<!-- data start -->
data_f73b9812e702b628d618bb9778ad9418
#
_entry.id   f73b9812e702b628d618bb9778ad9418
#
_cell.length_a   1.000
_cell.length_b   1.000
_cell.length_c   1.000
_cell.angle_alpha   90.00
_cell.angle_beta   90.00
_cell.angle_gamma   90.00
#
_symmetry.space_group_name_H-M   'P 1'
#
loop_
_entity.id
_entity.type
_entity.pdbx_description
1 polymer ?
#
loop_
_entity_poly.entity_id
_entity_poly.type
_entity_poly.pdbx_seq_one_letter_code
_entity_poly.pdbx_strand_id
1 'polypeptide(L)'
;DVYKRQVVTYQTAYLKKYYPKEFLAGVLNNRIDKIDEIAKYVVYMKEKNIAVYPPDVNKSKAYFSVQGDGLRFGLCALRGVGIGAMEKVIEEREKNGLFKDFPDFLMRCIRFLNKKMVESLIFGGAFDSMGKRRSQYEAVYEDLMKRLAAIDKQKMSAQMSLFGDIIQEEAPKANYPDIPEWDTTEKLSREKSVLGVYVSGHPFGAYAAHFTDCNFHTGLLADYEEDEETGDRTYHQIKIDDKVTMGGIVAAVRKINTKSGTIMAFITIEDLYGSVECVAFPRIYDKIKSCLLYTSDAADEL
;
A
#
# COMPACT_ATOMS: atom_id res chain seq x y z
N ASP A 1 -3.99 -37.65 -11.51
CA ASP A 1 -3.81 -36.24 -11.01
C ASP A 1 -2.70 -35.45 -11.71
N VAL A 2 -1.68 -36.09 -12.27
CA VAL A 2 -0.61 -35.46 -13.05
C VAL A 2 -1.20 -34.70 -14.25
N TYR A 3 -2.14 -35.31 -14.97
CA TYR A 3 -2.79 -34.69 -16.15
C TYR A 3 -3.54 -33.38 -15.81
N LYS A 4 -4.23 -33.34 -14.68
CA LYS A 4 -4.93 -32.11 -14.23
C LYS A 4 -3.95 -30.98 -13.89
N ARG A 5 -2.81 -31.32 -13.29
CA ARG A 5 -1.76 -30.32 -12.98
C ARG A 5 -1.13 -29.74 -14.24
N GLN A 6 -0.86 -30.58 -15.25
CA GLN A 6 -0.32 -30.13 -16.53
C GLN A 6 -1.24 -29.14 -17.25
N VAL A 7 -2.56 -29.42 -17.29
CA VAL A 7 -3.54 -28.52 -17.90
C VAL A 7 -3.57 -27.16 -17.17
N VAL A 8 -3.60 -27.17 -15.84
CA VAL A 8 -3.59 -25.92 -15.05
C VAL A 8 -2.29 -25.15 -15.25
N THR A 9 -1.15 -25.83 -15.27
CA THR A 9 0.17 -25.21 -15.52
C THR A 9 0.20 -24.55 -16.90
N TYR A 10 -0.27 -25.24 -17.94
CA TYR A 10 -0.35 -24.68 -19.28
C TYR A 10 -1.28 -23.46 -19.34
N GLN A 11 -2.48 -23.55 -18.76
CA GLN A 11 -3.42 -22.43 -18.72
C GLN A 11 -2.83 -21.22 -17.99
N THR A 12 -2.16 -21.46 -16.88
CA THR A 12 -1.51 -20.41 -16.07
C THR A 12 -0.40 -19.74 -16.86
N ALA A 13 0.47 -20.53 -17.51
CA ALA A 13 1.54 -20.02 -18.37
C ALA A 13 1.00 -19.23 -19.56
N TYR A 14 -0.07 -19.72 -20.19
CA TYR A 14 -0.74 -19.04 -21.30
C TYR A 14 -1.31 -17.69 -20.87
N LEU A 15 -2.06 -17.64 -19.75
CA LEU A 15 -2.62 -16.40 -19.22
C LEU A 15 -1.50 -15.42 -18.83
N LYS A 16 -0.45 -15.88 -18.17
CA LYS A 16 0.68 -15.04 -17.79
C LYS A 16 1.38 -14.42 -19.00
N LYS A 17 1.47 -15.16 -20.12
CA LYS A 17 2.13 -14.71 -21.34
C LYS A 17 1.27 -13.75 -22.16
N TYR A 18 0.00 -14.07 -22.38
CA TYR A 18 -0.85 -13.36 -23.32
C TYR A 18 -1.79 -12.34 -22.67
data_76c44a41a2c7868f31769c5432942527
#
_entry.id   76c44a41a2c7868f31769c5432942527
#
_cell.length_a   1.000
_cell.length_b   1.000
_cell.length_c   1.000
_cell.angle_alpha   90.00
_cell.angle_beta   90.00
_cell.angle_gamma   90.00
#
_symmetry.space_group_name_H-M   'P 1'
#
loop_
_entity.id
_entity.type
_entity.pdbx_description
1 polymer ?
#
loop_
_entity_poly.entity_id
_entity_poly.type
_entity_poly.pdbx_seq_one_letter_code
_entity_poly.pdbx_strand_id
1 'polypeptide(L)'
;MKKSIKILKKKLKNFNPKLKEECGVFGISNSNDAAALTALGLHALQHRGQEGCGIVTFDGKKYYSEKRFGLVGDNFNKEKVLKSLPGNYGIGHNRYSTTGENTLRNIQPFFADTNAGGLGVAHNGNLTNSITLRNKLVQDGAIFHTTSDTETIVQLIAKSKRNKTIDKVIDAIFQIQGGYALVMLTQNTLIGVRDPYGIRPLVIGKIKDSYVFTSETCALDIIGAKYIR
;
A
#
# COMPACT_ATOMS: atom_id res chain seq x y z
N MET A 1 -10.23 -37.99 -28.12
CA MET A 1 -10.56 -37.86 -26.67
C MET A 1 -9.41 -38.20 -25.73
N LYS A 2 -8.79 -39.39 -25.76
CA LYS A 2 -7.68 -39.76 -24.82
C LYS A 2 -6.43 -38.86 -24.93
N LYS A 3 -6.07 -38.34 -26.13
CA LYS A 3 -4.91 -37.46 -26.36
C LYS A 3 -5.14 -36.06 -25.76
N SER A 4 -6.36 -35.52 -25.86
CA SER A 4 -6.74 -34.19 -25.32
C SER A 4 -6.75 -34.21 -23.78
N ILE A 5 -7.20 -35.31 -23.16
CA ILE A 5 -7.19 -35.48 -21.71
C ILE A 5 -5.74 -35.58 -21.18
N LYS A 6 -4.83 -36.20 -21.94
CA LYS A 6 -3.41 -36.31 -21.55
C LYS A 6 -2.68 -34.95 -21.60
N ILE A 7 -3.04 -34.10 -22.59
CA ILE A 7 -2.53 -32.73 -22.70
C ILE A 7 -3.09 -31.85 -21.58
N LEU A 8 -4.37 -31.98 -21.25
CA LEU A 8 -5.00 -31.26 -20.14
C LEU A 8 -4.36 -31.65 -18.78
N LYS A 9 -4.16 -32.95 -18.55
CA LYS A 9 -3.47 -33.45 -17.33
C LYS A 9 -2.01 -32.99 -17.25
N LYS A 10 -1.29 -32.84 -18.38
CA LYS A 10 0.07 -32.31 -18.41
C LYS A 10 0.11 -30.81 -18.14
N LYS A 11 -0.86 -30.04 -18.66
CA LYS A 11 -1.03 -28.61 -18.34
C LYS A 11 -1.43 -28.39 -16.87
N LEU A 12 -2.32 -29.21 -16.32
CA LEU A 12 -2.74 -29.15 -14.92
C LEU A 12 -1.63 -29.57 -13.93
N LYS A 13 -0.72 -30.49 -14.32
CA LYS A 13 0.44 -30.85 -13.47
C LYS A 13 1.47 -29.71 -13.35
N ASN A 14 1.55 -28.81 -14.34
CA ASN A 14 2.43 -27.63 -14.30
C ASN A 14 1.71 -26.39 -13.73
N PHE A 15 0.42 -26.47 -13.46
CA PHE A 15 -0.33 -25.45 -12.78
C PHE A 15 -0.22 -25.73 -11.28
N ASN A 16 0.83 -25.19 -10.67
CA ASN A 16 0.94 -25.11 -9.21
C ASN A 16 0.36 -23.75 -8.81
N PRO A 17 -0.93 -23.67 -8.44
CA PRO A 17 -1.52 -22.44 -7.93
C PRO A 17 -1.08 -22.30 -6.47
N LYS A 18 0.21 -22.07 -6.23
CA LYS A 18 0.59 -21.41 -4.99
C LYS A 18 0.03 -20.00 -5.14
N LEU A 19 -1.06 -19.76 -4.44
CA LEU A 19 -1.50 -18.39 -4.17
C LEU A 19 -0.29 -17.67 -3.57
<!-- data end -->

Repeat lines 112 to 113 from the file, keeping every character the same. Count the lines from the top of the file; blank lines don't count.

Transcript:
A
#